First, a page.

Special Education. In early February, with support from Great Lakes East and its subcontractor, RMC Research Corporation, MDE's Office of Special Education and Early Intervention Services (OSE/EIS) Disproportionality Advisory Committee met to review the progress and slippage of school districts' efforts during the 2007–08 school year regarding disproportionate representation of minority students in special education across the school districts. The Advisory Committee explored strategies for involving families to address issues related to disproportionality and provided ideas for content to include in a one-page fact sheet on disproportionality that OSE/EIS is planning to release for families.

    The larger Disproportionality Core Team—including representatives from Great Lakes East and its subcontractors, the American Institutes for Research and RMC Research Corporation—has also met and reviewed the progress of the disproportionality work. The team discussed findings from the recently completed focused monitoring with two sets of districts and shared learning and challenges of the process. It also addressed unresolved data issues and outlined a more collaborative process for disproportionality data calculations and verification with Wayne State University in Detroit, Michigan. In addition, this meeting marked the culmination of the first two years of the Disproportionality Core Team. Looking ahead, MDE has asked Great Lakes East for assistance in exploring the appropriateness of integration of the cultural proficiency framework into the disproportionality technical assistance initiative as well as into other OSE initiatives. Currently, Great Lakes East is working on this request by gathering and reviewing the research on application of cultural proficiency in general education.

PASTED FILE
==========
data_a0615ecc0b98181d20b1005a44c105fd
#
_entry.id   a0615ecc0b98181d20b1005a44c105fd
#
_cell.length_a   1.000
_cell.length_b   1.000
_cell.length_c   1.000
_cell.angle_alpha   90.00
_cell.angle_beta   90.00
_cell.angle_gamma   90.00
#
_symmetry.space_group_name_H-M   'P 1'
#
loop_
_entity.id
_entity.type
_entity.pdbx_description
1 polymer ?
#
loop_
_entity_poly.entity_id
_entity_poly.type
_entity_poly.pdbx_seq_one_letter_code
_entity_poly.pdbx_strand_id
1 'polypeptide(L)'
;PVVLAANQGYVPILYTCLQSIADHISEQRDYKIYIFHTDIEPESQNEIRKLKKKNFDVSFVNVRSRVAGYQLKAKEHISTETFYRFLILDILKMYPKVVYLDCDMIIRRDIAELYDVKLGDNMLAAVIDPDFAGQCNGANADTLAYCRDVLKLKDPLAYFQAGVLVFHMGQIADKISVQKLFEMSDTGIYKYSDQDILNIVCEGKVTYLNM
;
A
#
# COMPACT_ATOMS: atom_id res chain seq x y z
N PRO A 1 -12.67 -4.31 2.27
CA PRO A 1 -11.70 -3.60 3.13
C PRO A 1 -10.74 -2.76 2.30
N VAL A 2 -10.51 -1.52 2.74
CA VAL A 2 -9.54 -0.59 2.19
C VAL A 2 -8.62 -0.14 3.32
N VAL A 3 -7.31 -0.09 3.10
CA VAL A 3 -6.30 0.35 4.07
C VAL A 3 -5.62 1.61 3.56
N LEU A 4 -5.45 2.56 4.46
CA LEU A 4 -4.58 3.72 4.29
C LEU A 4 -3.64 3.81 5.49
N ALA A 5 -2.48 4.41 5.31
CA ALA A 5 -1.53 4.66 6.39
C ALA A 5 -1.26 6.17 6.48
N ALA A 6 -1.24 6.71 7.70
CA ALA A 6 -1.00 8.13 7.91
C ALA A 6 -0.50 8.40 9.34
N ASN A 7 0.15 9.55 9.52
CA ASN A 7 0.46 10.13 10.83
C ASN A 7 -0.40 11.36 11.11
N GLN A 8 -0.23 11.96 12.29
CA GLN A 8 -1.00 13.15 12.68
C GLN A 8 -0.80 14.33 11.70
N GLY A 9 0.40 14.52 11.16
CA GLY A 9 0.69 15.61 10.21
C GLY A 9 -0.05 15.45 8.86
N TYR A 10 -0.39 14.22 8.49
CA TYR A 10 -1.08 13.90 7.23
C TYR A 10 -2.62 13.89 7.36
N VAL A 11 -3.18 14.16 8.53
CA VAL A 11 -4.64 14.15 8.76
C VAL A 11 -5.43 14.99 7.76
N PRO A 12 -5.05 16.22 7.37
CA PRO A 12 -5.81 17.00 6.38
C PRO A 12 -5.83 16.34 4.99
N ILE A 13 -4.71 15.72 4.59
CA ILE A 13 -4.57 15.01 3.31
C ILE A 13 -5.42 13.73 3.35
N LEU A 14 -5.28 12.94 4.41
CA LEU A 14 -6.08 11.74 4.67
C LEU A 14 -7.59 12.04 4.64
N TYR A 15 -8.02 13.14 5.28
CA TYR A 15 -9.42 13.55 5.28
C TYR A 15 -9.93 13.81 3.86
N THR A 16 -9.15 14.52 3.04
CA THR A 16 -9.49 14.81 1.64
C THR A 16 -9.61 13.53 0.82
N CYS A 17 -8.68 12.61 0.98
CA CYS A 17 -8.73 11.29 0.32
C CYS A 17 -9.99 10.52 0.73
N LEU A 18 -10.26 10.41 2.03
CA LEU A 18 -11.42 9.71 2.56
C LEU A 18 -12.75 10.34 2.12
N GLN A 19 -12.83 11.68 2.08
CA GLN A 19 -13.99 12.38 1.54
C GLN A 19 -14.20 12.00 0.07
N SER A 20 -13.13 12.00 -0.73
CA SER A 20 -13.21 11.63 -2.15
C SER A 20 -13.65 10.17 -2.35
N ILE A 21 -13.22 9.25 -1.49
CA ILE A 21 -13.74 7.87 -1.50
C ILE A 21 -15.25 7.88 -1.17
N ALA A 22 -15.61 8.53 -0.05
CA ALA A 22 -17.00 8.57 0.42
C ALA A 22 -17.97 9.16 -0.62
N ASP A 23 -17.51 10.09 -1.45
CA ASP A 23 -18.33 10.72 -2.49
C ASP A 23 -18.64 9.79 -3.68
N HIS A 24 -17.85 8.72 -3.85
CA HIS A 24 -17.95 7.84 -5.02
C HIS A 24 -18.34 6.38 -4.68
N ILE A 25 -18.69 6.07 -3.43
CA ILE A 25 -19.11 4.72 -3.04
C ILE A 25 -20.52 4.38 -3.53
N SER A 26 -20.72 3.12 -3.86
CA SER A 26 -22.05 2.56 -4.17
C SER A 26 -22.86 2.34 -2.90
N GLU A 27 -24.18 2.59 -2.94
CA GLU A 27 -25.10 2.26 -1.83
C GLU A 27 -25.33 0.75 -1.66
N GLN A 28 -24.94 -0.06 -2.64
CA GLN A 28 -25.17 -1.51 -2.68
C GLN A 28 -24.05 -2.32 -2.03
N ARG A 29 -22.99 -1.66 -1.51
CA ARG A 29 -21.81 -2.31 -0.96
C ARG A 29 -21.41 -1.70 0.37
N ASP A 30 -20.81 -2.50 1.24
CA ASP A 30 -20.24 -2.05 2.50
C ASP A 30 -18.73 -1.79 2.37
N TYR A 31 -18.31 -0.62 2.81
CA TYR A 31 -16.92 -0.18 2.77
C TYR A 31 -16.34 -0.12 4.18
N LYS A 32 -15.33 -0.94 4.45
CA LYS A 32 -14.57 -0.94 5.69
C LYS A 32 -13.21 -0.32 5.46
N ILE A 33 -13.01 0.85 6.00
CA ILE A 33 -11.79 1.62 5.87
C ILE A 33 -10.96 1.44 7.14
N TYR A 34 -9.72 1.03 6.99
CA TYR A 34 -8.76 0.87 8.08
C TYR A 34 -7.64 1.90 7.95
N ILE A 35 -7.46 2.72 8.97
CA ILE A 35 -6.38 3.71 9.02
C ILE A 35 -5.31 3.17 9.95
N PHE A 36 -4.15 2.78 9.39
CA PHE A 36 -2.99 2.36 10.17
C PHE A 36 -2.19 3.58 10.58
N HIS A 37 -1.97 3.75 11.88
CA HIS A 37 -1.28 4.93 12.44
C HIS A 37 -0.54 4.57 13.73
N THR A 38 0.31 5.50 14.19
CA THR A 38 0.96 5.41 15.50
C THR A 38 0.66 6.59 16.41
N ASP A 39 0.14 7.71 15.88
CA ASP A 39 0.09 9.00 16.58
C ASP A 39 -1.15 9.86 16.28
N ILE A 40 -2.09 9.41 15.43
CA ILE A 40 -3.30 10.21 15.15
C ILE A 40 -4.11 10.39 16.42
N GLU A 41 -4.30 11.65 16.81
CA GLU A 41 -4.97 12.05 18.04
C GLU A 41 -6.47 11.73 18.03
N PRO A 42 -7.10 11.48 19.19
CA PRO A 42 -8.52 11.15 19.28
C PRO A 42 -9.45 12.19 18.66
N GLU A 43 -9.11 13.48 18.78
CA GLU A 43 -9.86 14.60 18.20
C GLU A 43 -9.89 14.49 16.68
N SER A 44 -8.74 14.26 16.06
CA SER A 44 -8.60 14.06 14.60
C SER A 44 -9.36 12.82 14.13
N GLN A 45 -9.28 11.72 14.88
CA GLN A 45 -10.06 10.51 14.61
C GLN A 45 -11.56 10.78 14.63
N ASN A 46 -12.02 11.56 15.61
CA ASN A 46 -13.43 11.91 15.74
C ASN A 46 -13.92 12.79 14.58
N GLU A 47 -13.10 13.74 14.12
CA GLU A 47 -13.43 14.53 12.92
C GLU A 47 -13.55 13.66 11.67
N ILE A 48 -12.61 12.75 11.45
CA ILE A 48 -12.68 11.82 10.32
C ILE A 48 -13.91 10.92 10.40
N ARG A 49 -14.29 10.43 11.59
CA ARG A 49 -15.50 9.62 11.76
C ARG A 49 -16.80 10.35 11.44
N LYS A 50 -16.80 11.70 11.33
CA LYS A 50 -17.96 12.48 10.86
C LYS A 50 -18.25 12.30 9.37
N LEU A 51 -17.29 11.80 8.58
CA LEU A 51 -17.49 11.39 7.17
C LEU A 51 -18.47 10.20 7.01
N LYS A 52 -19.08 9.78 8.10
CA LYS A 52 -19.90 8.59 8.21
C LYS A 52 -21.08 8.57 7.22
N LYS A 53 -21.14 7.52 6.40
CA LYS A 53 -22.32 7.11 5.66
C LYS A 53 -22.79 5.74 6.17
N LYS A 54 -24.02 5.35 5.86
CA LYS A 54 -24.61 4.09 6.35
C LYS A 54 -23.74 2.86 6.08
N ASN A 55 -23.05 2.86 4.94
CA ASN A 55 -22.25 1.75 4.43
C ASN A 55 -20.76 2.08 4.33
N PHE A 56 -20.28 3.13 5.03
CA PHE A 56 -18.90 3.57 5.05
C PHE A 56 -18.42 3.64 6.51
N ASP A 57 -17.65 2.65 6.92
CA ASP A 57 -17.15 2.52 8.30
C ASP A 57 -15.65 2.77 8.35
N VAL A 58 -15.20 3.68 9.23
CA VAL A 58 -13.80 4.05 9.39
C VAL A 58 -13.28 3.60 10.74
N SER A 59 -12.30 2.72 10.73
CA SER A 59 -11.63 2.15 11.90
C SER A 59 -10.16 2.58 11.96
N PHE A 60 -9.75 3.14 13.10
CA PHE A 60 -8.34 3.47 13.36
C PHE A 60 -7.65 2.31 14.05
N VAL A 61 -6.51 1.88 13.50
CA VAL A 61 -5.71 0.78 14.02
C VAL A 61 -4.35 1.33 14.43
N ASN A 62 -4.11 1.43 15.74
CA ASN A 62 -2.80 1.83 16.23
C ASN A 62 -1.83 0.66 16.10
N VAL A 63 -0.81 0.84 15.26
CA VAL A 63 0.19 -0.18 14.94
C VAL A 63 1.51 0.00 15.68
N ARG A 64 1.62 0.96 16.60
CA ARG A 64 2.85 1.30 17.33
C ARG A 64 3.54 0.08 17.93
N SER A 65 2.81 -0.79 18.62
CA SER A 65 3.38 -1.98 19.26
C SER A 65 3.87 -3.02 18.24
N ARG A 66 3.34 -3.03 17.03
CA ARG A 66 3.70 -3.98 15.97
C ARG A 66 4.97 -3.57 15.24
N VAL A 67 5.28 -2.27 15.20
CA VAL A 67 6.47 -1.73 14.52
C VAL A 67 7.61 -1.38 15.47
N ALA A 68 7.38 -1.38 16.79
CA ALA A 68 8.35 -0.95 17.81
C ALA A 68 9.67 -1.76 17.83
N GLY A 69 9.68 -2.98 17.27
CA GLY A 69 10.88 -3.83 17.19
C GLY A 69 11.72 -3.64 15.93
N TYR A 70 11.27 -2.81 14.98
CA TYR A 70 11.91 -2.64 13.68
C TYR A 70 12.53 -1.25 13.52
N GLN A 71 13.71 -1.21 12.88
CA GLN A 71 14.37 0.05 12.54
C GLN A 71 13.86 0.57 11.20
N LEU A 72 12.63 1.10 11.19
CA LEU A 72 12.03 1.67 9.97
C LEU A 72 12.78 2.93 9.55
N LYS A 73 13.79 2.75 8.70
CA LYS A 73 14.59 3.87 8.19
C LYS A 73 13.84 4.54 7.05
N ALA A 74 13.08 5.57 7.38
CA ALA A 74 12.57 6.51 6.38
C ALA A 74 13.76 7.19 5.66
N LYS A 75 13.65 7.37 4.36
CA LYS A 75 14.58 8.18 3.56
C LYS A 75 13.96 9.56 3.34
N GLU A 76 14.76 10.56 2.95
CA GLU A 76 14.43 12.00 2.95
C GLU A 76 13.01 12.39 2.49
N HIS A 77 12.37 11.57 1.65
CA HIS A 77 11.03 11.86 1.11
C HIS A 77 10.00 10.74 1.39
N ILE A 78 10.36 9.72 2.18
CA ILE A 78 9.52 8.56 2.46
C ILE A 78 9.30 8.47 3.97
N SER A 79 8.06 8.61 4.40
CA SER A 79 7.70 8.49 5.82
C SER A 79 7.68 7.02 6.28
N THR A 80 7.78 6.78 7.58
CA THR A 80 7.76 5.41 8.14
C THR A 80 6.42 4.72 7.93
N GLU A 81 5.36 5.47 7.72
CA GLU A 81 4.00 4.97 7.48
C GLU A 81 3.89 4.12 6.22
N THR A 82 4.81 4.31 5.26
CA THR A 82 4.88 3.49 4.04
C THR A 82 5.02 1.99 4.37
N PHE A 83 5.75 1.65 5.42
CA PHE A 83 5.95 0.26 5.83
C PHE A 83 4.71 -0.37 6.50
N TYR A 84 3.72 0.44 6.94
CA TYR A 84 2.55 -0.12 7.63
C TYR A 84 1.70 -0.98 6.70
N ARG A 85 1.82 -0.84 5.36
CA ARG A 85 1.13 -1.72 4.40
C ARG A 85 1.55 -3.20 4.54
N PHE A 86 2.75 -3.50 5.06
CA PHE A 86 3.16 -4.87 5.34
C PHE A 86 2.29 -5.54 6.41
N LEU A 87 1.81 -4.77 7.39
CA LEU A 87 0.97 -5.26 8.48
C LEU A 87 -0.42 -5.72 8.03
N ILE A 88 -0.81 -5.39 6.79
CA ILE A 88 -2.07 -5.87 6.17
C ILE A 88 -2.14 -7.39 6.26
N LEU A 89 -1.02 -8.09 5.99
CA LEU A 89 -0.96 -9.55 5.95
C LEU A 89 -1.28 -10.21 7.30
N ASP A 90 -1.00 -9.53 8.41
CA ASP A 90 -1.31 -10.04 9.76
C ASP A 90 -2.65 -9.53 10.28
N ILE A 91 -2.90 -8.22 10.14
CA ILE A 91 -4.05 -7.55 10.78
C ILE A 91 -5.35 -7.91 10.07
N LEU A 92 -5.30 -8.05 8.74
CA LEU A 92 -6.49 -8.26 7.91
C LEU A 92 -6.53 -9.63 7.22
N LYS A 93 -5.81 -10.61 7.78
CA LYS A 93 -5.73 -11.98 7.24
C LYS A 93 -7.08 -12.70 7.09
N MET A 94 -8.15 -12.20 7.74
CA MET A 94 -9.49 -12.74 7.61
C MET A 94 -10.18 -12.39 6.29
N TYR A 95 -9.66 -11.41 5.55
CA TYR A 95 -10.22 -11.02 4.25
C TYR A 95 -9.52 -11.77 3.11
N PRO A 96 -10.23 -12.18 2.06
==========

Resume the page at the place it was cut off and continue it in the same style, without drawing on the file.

State Manager: Mark Mitchell

    Data Support Systems and the Ohio Improvement Process. As described in the previous Great Lakes East e-newsletters, Great Lakes East has contributed resources and expertise to the design and content of three Ohio tools: Ohio Data Primer, Professional Development Data Modules, and the Decision Framework.

    The purpose of the Ohio Data Primer is to engage teachers in thinking about and using data in ways that yield useful information about teaching and learning. Great Lakes East has been working for more than a year on the content and functionality of the primer. During this time, the Data Driven Decisions for Academic Achievement (D3A2) Professional Development Committee, along with Ohio Department of Education (ODE) staff, has provided invaluable ideas and suggestions on the design and function of the primer. On March 5, Mark Mitchell, Ohio state manager, presented the fourth and final module of the Ohio Data Primer, "Where Can We Improve?" This final module builds upon Module 3 ("Are We Leaving Anyone Behind?"), which focuses on individual students and their performance over time on state achievement tests, but moves beyond state achievement tests to include district, school, and classroom assessments as well as quizzes and other tests. Through the interactive Ohio Data Primer practice pages, teachers and principals will become familiar with inquiry into student performance trends and the instruments being used to assess student learning. The Professional Development Data Modules now include a guide for facilitators. Hamilton County Educational Service Center and its Technology for Learning Director Lynn Ochs, who also serves on the D3A2 professional development committee, are working to complete these modules in May 2008.